The Power of Media Revisited

For my final blog assignment for COM 510: Knowledge and New media, I will reflect on this terms first blog “Examining Media Use and Influence,” and indicate whether or not my views have changed. I will also discuss what role I believe writers play in the dissemination of information, the power they hold to influence beliefs, the importance for them to act ethically, the danger of writers not acting ethically, who is in danger when they do not and if becoming “media literate” reduces or eliminates the potential for content consumers to be influenced.

Reflection on views

My first blog post for the class Com 510: Knowledge and New media answered the questions:

  1. Does media shape my beliefs?”
  2. Can I avoid the influence of media?”

My response was:

As I am becoming more aware of news production conventions, developing media-literate skills and limiting my exposure to mass media, I find that the power of its influence on my beliefs and perspective of the world lessens. And although media tries to tell me how to think about something, the only power media has is the power I give it. Baran and Davis (n.d, p. 39 para 6) assert that “mass communication’s power resides in the uses that people make of it” (Author 2015).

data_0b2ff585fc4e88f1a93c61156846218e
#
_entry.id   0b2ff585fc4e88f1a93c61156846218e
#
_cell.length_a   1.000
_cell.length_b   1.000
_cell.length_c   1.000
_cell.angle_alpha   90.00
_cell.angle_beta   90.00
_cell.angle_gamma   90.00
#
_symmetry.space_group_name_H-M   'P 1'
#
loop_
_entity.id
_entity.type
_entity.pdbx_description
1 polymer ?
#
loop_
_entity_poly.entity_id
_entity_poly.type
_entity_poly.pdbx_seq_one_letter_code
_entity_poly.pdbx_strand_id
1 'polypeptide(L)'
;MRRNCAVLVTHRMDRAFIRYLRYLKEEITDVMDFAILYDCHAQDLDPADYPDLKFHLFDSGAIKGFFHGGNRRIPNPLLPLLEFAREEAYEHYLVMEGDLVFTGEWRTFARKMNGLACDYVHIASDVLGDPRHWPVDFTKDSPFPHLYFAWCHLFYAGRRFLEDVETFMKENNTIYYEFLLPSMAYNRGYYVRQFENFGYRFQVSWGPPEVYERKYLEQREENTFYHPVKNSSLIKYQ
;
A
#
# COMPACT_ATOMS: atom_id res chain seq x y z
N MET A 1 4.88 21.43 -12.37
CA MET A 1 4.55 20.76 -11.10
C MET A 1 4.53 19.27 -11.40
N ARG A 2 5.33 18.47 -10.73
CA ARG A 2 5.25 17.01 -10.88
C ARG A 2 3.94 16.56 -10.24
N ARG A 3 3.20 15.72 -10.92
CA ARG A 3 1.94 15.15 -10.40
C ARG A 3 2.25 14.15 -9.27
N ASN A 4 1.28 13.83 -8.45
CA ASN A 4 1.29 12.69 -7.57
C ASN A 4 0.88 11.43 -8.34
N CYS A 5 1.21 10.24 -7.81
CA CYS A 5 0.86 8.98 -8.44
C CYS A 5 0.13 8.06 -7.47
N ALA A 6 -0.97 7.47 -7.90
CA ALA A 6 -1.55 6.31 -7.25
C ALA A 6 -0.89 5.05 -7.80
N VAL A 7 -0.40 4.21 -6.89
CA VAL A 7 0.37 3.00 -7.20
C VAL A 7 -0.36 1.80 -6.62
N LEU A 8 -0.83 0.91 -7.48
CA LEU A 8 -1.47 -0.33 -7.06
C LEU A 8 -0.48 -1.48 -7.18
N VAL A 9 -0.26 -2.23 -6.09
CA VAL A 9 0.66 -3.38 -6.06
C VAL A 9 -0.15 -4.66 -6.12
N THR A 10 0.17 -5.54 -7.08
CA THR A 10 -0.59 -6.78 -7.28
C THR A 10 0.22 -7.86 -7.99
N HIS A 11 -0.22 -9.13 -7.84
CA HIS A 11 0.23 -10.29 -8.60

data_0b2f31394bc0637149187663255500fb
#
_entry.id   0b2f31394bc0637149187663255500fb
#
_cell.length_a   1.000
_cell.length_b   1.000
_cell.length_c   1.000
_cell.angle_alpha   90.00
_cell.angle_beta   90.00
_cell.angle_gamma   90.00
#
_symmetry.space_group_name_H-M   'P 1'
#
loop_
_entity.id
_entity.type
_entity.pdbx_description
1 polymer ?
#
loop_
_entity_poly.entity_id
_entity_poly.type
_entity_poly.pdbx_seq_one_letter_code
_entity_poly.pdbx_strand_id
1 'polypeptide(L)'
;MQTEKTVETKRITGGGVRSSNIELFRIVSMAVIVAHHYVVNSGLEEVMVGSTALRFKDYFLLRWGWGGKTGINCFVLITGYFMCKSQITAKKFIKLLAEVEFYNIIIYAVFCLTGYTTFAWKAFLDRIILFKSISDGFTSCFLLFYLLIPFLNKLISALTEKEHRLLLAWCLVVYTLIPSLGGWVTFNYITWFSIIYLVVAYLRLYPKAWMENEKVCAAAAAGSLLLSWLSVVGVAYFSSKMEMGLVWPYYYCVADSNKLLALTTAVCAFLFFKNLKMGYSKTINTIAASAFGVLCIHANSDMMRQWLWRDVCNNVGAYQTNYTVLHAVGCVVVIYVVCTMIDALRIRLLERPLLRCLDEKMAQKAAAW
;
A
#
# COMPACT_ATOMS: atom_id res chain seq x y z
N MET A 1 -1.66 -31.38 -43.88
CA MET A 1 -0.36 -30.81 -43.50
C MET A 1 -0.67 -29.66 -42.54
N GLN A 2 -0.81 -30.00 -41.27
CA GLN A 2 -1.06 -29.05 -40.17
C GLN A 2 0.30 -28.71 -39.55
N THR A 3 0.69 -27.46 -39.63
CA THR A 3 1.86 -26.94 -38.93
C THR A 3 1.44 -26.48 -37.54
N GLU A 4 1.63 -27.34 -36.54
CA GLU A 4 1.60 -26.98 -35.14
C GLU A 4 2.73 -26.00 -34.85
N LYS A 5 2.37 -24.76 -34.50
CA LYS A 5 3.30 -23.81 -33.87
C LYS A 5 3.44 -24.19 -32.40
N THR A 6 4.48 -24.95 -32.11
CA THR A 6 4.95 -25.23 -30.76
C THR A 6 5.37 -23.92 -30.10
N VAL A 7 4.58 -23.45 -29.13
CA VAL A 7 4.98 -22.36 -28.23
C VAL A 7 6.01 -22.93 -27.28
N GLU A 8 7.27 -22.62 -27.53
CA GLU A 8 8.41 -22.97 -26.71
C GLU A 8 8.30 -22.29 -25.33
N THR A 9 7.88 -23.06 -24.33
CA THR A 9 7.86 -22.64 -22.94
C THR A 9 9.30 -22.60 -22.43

Have my views changed? I have slightly the same views as I did when I first started this class. But what causes the modification in my view is how I’ve come to think about the word “influence.” If media impacts my behavior or decision making, then I would have to say that media does influence me. I think I’d probably have to live off the grid in a remote location for its’ influence not to reach me. And yes, media does shape my beliefs, but I also answer this question with an evolved position.

For example, one issue that I am passionate about is the mis-representation of African Americans in mass media. My belief about African Americans are not shaped by mass media, however, my belief about mass media is shaped by mass media. Because of the belief I hold of mass media I make conscious decisions about what I consume and what content I will create-like my “Media Influence: Racism and Incarceration Inequality,” blog post. So in this sense of the word “influence,” in my opinion, becoming “media literate” does not reduce or eliminate the potential for content consumers to be influenced. But it can alter how one is influenced.

Role of writers in dissemination of information. Non-professional, and professional writers play a very important role in the dissemination of information-especially in the new media environment. In most countries, second to television, online news is most frequently accessed while there is a rise of news accessed on social media (Newman 2015).